Has there ever been a film that’s captured the current zeitgeist better than Cameron Crowe’s Singles? The onetime Rolling Stone wunderkind’s sophomore effort in the director’s seat, the Seattle-set 1992 rom-com managed to encapsulate virtually every signifier (some might say cliché) of Gen X’s grunge-era heyday. Scruffy dudes in flannel outerwear making sludgy-sounding rock ‘n roll? Check. Pre-corporatized coffee shop fetishism? Check. Post-collegiate ennui, pop culture references and mid-twenties relationship woes? Check, check and check.
In fact, no less of an authority than Kurt Cobain himself often referred—albeit derisively—to Singles as “the grunge movie,” according to the late Nirvana leader’s friend and sometime opener, Bobcat Goldthwait. But there’s whole lot more to Crowe’s film than just the sum of its Mudhoneys and Pearl Jams. The film is actually a top-tier rom-com ensemble—as insightful about young adults and their relationship (and career) dynamics as anything by Nora Ephrom.
It makes perfect sense then for Singles would serve as the subject of our next Live Read, following June 23’s raucous revival of Ephrom’s When Harry Met Sally, which featured an all-Asian cast guest directed by the great Randall Park.
That’s right, Film Independent’s signature Live Reads series return next Tuesday—November 5—for its most ‘90s edition yet. And while we’re big fans of Crowe’s original text, we’re arguably even bigger fans of our special guest director: filmmaker James Ponsoldt, whose films have earned a combined five total Film Independent Spirit Award nominations to date.
And Ponsoldt is bringing plenty of friends to help round out the cast, too. Including: Mamoudou Athie, Jay Duplass, Kelly Marie Tran, Karen Gillan, Kelvin Yu, Lynn Shelton and more to be announced—stay tuned to Film Independent’s Twitter for updates.
As with other recent Live Read performances—including last year’s irreverent spin on My Dinner With Andre courtesy of Nick Kroll and John Mulaney—next Tuesday’s event will take place at The Wallis Annenberg Center for Performing Arts in Beverly Hills.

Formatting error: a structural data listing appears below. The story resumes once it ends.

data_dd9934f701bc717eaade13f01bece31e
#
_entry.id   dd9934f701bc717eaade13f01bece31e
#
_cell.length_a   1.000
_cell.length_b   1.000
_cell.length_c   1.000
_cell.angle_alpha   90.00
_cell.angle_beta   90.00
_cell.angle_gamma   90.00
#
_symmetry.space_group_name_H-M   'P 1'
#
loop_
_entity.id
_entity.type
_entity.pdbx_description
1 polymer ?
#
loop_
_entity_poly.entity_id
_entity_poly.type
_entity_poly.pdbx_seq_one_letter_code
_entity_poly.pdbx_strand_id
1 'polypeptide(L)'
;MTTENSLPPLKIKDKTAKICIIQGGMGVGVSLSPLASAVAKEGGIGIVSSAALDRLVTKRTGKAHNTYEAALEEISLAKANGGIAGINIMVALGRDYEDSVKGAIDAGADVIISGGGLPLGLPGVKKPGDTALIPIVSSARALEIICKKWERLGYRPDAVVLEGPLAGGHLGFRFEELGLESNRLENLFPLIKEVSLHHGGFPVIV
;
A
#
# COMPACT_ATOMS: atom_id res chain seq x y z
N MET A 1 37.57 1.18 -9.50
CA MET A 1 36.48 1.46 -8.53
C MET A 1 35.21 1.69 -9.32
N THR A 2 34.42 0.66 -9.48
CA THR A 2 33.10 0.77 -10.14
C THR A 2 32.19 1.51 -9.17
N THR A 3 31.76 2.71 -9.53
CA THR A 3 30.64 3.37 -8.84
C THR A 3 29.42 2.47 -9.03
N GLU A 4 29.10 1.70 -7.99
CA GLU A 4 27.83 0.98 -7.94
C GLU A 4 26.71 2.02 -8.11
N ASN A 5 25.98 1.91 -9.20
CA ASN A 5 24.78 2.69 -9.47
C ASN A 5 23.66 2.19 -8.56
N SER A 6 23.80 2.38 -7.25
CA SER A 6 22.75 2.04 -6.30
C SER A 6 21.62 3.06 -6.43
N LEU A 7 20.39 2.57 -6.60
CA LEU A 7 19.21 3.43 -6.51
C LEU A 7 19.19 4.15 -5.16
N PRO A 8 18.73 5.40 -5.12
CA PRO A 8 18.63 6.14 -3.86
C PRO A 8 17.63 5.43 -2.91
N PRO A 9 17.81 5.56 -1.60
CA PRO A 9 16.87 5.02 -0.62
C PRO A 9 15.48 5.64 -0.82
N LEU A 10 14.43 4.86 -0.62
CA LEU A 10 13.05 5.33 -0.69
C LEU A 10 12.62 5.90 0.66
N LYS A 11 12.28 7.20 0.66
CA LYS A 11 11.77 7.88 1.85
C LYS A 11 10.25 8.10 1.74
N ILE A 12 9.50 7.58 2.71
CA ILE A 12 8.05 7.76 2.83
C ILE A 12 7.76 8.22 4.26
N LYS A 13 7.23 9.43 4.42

So, what else can you expect? At the very least, probably some tunes from the iconic grunge-defining Singles: Original Motion Picture Soundtrack (we’re crossing our fingers for the deep-cut Chris Cornell solo joint “Seasons”) and more than a few special surprises—if the impromptu pie-fights and ersatz Elvis impersonators of Live Reads of yesteryear have taught us anything.
In 1989, a 32-year-old Cameron Crowe made the career leap from acclaimed rock journo to up-and-coming filmmaker with Say Anything, the film that forever added John Cusack’s hoisted-aloft boombox to the gallery of great cinematic images. It seemed a tough act to follow. But three years later, Crowe returned with Singles—an even more mature, entertaining ethnographic survey of early-1990s Seattle, as seen through the interpersonal fortunes of Emerald City denizens Bridget Fonda, Kyra Sedgwick, Matt Dillion and Campbell Scott.
More hangout-heavy than plot-driven, Singles charts the ups-and-downs of two central relationships: the on-again, off-again pairing of sweet-but-frustrated coffee shop waitress Janet (Fonda) and cool-but-unreliable would-be rock star Cliff (Dillon); and the more grown-up will-they-won’t-they between ambitious City Planner Steve (Scott) and resolute commitment-skeptic Linda (Sedgwick.)
The ensemble cast also includes fleeting appearances from unlikely cameo-makers ranging from Eddie Vedder to Eric Stoltz to Tim Burton. The result isn’t just a snapshot of a specific era—it’s a snapshot of a specific era in everyone’s life. Namely, those meandering early-20s years when life has yet to coalesce around a single relationship or career path.
A native of Athens, GA, James Ponsoldt first began his filmmaking career by making a string of successful short films, eventually followed up by his feature debut Off the Black in 2006. The film earned a spot at the Sundance Film Festival and was followed by his acclaimed 2012 breakthrough Smashed—an intimate and searing portrait of alcoholism and marriage, co-written with Susan Burke, starring Mary Elizabeth Winstead and Aaron Paul. The film earned Winstead a Spirit Award nomination for Best Female Lead.
Themes of alcoholism would re-surface in Ponsoldt’s next film, The Spectacular Now, released the following year. The melancholic teen drama was considered a breakthrough for young leads Miles Teller and Shailene Woodley, with Woodley again nominated for a Best Female Lead Spirit Award. The film premiered at the 2013 Sundance Film Festival, winning the Dramatic Jury Prize.
Ponsoldt’s next film was The End of the Tour, in 2015. Based on the memoirs of David Lipsky, the film starred Jesse Eisenberg (as Lipsky) and Jason Segel as late Infinite Jest author David Foster Wallace—read our 2016 recap of Film Independent’s Directors Close-Up event about the film. Ponsoldt’s most recent film The Circle was released in 2017.
Tickets for next weeks Singles Live Read are $30 for Film Independent Members, limit two tickets per Membership. Tickets are $50 for the general public, limit two tickets per order.